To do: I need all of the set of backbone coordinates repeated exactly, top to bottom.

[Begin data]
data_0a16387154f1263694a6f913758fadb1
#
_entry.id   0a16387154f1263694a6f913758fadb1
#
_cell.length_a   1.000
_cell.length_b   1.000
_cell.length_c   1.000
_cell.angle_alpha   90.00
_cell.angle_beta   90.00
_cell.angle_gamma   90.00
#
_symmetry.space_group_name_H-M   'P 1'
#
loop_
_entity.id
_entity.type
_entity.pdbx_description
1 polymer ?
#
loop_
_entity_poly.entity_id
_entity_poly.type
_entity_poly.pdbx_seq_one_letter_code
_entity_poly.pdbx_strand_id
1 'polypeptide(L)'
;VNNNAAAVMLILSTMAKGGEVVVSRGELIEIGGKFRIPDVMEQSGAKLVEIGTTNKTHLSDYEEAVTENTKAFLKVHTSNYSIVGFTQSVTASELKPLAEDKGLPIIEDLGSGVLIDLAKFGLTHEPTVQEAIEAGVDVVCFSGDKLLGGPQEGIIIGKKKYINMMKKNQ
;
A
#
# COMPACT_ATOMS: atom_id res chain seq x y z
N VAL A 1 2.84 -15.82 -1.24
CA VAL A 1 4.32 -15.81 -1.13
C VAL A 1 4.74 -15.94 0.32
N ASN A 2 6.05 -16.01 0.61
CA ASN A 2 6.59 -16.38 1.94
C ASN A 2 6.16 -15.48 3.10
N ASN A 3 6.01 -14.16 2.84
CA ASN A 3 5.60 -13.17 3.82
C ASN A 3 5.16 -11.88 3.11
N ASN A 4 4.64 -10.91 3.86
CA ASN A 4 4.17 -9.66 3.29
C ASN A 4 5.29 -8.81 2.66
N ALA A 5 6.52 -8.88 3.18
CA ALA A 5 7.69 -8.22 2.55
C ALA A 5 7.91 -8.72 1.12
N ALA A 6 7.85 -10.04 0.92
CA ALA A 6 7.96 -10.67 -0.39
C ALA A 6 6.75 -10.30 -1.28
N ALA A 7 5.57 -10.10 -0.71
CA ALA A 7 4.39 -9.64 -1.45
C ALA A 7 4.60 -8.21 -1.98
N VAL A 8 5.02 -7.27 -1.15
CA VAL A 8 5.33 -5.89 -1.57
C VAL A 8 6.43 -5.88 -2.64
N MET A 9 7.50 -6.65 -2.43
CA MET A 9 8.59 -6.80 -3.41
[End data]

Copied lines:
data_0a16387154f1263694a6f913758fadb1
#
_entry.id   0a16387154f1263694a6f913758fadb1
#
_cell.length_a   1.000
_cell.length_b   1.000
_cell.length_c   1.000
_cell.angle_alpha   90.00
_cell.angle_beta   90.00
_cell.angle_gamma   90.00
#
_symmetry.space_group_name_H-M   'P 1'
#
loop_
_entity.id
_entity.type
_entity.pdbx_description
1 polymer ?
#
loop_
_entity_poly.entity_id
_entity_poly.type
_entity_poly.pdbx_seq_one_letter_code
_entity_poly.pdbx_strand_id
1 'polypeptide(L)'
;VNNNAAAVMLILSTMAKGGEVVVSRGELIEIGGKFRIPDVMEQSGAKLVEIGTTNKTHLSDYEEAVTENTKAFLKVHTSNYSIVGFTQSVTASELKPLAEDKGLPIIEDLGSGVLIDLAKFGLTHEPTVQEAIEAGVDVVCFSGDKLLGGPQEGIIIGKKKYINMMKKNQ
;
A
#
# COMPACT_ATOMS: atom_id res chain seq x y z
N VAL A 1 2.84 -15.82 -1.24
CA VAL A 1 4.32 -15.81 -1.13
C VAL A 1 4.74 -15.94 0.32
N ASN A 2 6.05 -16.01 0.61
CA ASN A 2 6.59 -16.38 1.94
C ASN A 2 6.16 -15.48 3.10
N ASN A 3 6.01 -14.16 2.84
CA ASN A 3 5.60 -13.17 3.82
C ASN A 3 5.16 -11.88 3.11
N ASN A 4 4.64 -10.91 3.86
CA ASN A 4 4.17 -9.66 3.29
C ASN A 4 5.29 -8.81 2.66
N ALA A 5 6.52 -8.88 3.18
CA ALA A 5 7.69 -8.22 2.55
C ALA A 5 7.91 -8.72 1.12
N ALA A 6 7.85 -10.04 0.92
CA ALA A 6 7.96 -10.67 -0.39
C ALA A 6 6.75 -10.30 -1.28
N ALA A 7 5.57 -10.10 -0.71
CA ALA A 7 4.39 -9.64 -1.45
C ALA A 7 4.60 -8.21 -1.98
N VAL A 8 5.02 -7.27 -1.15
CA VAL A 8 5.33 -5.89 -1.57
C VAL A 8 6.43 -5.88 -2.64
N MET A 9 7.50 -6.65 -2.43
CA MET A 9 8.59 -6.80 -3.41